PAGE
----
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Rudin defines a function from a measure space $X $ to a topological space $Y $ as measurable if the preimage of every open set in $Y $ is measurable in the measure space $X $.

Now Wikipedia, and my books on probability, defines a function between two measure spaces $X $ and $Y $ as measurable if the preimage of every Borel set in $Y $ is measurable in $X $.

Since the inverse image preserves set operations, one can easily see that the set of subsets of $Y $ such that $f^{-1 } $ is measurable in $X $ forms a $\sigma $ algebra $\Sigma $ in $Y$. This implies $\Sigma \supset \mathcal B $, since $\Sigma $ contains all the opens sets.

Can one show the opposite inclusion, so that the defintions are in fact equal?

Thanks in advance!

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  • $\begingroup$ The definitions cannot be fully equal because a measureable space need not be a topological space (also, that would replace $Borel set" with "measurable set" in the general definition) $\endgroup$ – Hagen von Eitzen Nov 14 '14 at 10:14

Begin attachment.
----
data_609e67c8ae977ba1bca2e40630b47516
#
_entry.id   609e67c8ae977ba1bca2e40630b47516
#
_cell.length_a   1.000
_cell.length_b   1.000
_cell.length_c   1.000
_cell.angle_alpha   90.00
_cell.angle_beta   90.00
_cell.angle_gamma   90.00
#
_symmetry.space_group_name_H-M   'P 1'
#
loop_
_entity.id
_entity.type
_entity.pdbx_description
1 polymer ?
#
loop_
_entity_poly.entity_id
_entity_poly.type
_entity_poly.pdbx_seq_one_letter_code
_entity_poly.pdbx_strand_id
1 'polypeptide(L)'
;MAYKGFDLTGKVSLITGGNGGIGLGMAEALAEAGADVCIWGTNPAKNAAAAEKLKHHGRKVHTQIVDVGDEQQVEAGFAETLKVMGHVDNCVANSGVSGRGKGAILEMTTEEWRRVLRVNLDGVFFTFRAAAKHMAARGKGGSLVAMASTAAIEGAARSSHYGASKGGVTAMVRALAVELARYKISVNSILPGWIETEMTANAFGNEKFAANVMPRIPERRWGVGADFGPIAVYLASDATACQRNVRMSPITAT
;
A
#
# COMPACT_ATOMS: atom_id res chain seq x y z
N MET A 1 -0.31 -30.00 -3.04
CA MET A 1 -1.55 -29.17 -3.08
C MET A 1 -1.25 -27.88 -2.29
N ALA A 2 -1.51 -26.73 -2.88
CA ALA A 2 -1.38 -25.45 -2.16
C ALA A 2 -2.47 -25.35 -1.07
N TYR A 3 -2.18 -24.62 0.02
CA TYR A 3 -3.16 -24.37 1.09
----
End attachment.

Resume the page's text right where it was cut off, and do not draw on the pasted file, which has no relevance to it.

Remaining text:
• $\begingroup$ Thanks, is there any simple example of this? Maybe the power set on $\mathbb R $, which is a $\sigma $ algebra but not a measure space? $\endgroup$ – Alexander Nov 14 '14 at 10:19
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There is no need to show the opposite inclusion. In fact the opposite inclusion is not true ($\mathcal{B} \supset \Sigma$ means that every set whose preimage is measurable is borel, but this is clearly nonsense, take as an example $f=id_{\mathbb{R}}$).

What you proved is that the following are equivalent:

  1. $\forall U \subseteq Y$ open $f^{-1}(U)$ is measurable
  2. $\forall U \subseteq Y$ borel $f^{-1}(U)$ is measurable

Clearly 2 implies 1 since every open is borel. Conversely, if 1. holds, then $\mathcal{B} \subset \Sigma$ (since $\Sigma$ is a $\sigma$-algebra), so 2 holds.

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